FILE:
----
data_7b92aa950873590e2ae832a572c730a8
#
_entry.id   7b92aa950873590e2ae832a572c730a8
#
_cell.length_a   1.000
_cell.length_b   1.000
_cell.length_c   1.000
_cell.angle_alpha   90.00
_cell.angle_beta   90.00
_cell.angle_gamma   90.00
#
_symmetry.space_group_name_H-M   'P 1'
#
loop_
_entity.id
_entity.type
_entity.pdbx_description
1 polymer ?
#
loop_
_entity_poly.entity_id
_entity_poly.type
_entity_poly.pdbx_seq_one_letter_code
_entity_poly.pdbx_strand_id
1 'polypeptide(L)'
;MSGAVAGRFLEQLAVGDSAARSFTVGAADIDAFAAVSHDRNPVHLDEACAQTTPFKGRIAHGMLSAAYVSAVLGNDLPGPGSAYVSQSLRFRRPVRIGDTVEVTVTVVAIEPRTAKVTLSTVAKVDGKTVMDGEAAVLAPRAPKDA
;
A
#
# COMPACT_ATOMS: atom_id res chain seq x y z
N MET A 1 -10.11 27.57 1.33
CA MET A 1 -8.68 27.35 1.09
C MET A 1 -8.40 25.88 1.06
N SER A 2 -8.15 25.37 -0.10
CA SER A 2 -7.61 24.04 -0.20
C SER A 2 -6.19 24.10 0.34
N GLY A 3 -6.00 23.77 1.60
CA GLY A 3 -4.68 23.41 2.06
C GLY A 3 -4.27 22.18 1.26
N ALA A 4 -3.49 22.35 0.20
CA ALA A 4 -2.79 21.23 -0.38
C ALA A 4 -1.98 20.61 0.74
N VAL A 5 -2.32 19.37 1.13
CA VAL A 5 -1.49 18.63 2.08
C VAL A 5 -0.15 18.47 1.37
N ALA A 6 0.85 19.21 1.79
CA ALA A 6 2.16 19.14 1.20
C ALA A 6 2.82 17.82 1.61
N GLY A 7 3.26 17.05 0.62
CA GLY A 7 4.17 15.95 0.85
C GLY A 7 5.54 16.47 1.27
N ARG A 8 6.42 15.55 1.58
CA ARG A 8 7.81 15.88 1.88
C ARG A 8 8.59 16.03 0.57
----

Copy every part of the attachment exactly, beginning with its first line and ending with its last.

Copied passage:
data_7b92aa950873590e2ae832a572c730a8
#
_entry.id   7b92aa950873590e2ae832a572c730a8
#
_cell.length_a   1.000
_cell.length_b   1.000
_cell.length_c   1.000
_cell.angle_alpha   90.00
_cell.angle_beta   90.00
_cell.angle_gamma   90.00
#
_symmetry.space_group_name_H-M   'P 1'
#
loop_
_entity.id
_entity.type
_entity.pdbx_description
1 polymer ?
#
loop_
_entity_poly.entity_id
_entity_poly.type
_entity_poly.pdbx_seq_one_letter_code
_entity_poly.pdbx_strand_id
1 'polypeptide(L)'
;MSGAVAGRFLEQLAVGDSAARSFTVGAADIDAFAAVSHDRNPVHLDEACAQTTPFKGRIAHGMLSAAYVSAVLGNDLPGPGSAYVSQSLRFRRPVRIGDTVEVTVTVVAIEPRTAKVTLSTVAKVDGKTVMDGEAAVLAPRAPKDA
;
A
#
# COMPACT_ATOMS: atom_id res chain seq x y z
N MET A 1 -10.11 27.57 1.33
CA MET A 1 -8.68 27.35 1.09
C MET A 1 -8.40 25.88 1.06
N SER A 2 -8.15 25.37 -0.10
CA SER A 2 -7.61 24.04 -0.20
C SER A 2 -6.19 24.10 0.34
N GLY A 3 -6.00 23.77 1.60
CA GLY A 3 -4.68 23.41 2.06
C GLY A 3 -4.27 22.18 1.26
N ALA A 4 -3.49 22.35 0.20
CA ALA A 4 -2.79 21.23 -0.38
C ALA A 4 -1.98 20.61 0.74
N VAL A 5 -2.32 19.37 1.13
CA VAL A 5 -1.49 18.63 2.08
C VAL A 5 -0.15 18.47 1.37
N ALA A 6 0.85 19.21 1.79
CA ALA A 6 2.16 19.14 1.20
C ALA A 6 2.82 17.82 1.61
N GLY A 7 3.26 17.05 0.62
CA GLY A 7 4.17 15.95 0.85
C GLY A 7 5.54 16.47 1.27
N ARG A 8 6.42 15.55 1.58
CA ARG A 8 7.81 15.88 1.88
C ARG A 8 8.59 16.03 0.57